The Bastille day on July 14th took place at The Church near Henry Street. As the name goes it was a Church once and now it hosts a great pub/restaurant with plenty of space outside when the weather is good, and the music is great too.Le Petit Journal organised this event in memory of a very important day in French History.
For a day The Church appearance gave a feeling of being in France: French flags everywhere, many people dressed in the typical French hats and garlic around their neck, even their dresses reminds us of France (for example the small red scarf around their neck, the black and white striped T-shirts).There were a few panels where a person can stick their head in and be a Pirate for a day or a French for a day dressed in a black and white striped T-shirt, the small red scarf around the neck and a typical black French beret. The author was hoping to get a great story around garlic, but was told that they were wearing it just because the French apparently like it a lot. Upon a basic research it is found that French man dressed in the black beret, the black and white striped T-shirt, the small red scarf and the garlic around his neck comes from a British stereotype of French farmers and labourers. These people used to sell garlic and onions around their neck door to door. Originally from Brittany they would sell in the streets of London especially in the 1920s. The Bastille Day is a very important one in French history. This is the anniversary of the storming of the Bastille that took place on July 14th, 1789 and was a turning point in the French Revolution. It also celebrates la Fete de la Federation, which celebrated the unity of the French people in 1790. Although they don’t celebrate this day much, celebrations are held throughout. It is celebrated in big cities (like in Italy June 2nd which is the day of when the Republic+ was born, is not celebrated if not in big cities like Rome which is the capital).The oldest and largest military parade in Europe is held on the morning of the 14th of July on the Champs Elysees in Paris in front of the President of the Republic, along with other French officials and foreign guests that ends with a firework show!
A little bit of history around the Bastille Day and the Fete de la Federation: Jaques Necker, the Finance Minister, who was sympathetic to the Third Estate, was dismissed on 11 July. The people of Paris then stormed the Bastille, fearful that they and their representatives would be attacked by the royal army or by foreign regiments of mercenaries in the king’s service and seeking to gain ammunition and gunpowder for the general populace. The Bastille was a fortress-prison in Paris which had often held people jailed based on lettres de cachet (literally “signet letters”), arbitrary royal indictments that could not be appealed and did not indicate the reason for the imprisonment. The Bastille held a large cache of ammunition and gunpowder and was also known for holding political prisoners whose writings had displeased the royal government and was thus a symbol of the absolutism of the monarchy. The crowd was eventually reinforced by mutinous French Guards, whose usual role was to protect public buildings. They proved a fair match for the fort’s defenders, and Governor De Launay, the commander of the Bastille, capitulated and opened the gates to avoid a mutual massacre. However, possibly because of a misunderstanding, fighting resumed. According to the official documents, about 200 attackers and just one defender died in the initial fighting, but in the aftermath, de Launay and seven other defenders were killed, as was Jacques De Flesselles, the prévôt des marchands (“provost of the merchants”), the elected head of the city’s guilds, who under the feudal monarchy also had the competences of a present-day mayor. After this event, on August 4th, 1789, the feudalism was abolished in France and on August 26th, the Declaration of the rights of man and of the citizens was born.The Fête de la Fédération on 14 July 1790 was a celebration of the unity of the French nation during the French Revolution. The aim of this celebration, one year after the Storming of the Bastille, was to symbolise peace. On the 30th of June 1878 there was a big celebration in honour of the French Republic and on the 14th of July 1879 there was another semi-official celebration. On the 21st of May 1880, Benjamin Raspall proposed a law to have “the Republic choose the 14 July as a yearly national holiday”. The law was made official on 6 July 1880, and the Ministry of the Interior recommended to Prefects that the day should be “celebrated with all the brilliance that the local resources allow”. Indeed, the celebrations of the new holiday in 1880 were particularly magnificent.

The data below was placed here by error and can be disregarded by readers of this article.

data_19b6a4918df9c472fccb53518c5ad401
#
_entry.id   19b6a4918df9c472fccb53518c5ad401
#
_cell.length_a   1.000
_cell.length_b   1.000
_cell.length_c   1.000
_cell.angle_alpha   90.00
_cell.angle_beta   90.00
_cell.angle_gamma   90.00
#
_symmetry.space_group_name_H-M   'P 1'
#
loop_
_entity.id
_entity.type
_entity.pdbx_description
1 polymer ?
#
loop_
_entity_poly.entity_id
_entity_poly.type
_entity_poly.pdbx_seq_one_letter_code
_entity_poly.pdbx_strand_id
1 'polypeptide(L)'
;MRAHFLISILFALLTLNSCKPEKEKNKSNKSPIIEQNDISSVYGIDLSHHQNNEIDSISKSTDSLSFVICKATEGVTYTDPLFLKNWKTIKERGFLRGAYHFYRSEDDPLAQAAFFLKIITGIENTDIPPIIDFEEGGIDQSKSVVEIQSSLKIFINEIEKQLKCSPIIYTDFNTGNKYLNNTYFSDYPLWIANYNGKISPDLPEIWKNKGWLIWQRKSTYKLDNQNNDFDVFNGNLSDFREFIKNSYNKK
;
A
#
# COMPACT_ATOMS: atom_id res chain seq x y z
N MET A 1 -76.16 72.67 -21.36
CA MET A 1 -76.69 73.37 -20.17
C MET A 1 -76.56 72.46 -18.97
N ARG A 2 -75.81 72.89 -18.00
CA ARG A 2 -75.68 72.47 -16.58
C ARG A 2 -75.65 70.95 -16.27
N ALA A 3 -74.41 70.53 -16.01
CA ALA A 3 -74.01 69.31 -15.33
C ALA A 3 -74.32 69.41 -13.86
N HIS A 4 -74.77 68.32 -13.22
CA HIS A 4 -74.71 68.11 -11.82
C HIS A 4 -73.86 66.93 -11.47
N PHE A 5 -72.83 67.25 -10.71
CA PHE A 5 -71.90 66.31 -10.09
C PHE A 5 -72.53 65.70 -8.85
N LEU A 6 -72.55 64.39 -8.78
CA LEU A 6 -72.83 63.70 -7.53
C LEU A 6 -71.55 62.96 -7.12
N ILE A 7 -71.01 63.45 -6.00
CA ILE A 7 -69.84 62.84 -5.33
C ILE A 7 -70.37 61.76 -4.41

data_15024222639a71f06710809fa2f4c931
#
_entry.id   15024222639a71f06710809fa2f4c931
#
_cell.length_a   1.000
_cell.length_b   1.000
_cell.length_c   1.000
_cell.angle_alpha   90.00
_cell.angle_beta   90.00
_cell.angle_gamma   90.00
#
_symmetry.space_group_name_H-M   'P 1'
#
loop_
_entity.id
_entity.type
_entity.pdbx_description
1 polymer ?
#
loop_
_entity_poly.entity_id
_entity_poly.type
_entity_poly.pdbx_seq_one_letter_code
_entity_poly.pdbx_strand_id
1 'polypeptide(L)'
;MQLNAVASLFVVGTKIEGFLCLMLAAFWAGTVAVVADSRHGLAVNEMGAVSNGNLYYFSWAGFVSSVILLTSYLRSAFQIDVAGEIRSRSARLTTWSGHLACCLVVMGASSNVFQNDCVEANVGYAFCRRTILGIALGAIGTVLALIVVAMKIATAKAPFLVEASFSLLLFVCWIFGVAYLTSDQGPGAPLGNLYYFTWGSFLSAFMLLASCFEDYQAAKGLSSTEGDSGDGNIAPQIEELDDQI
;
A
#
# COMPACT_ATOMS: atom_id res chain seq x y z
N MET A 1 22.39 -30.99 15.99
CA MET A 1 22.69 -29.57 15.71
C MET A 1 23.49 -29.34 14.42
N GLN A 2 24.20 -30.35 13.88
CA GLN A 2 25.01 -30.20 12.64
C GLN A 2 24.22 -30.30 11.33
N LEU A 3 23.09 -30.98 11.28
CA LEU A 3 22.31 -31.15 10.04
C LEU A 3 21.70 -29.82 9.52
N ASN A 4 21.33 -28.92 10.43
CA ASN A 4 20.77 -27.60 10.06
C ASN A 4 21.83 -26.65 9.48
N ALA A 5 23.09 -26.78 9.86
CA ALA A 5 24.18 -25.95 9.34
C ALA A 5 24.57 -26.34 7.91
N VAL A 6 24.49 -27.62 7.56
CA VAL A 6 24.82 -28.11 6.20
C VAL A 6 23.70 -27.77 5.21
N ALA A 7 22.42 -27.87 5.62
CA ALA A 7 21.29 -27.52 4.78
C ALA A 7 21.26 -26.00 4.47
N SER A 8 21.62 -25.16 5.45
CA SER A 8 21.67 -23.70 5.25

And this is how the modern Bastille Day was born. Vive la France!
Author: Francesca Gubellini